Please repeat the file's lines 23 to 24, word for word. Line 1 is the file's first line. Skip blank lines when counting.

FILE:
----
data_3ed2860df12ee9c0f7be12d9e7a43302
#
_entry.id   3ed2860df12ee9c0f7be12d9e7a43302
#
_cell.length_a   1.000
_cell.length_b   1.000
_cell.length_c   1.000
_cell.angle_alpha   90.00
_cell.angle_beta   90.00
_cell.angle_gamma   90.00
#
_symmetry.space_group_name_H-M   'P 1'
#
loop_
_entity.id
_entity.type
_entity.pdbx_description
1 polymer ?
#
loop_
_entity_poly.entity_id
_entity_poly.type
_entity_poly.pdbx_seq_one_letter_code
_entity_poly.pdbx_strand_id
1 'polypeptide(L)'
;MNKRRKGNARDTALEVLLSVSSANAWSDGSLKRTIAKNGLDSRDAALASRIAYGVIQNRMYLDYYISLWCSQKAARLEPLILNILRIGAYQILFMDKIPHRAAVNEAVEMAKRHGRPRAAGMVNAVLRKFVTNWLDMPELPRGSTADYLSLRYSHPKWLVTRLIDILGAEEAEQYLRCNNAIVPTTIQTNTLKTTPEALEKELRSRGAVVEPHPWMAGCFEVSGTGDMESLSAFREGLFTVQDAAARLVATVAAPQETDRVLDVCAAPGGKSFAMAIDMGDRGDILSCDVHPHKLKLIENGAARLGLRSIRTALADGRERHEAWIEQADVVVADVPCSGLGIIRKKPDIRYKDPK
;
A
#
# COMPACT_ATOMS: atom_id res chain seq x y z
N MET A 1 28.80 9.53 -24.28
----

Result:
_entity_poly.pdbx_seq_one_letter_code
_entity_poly.pdbx_strand_id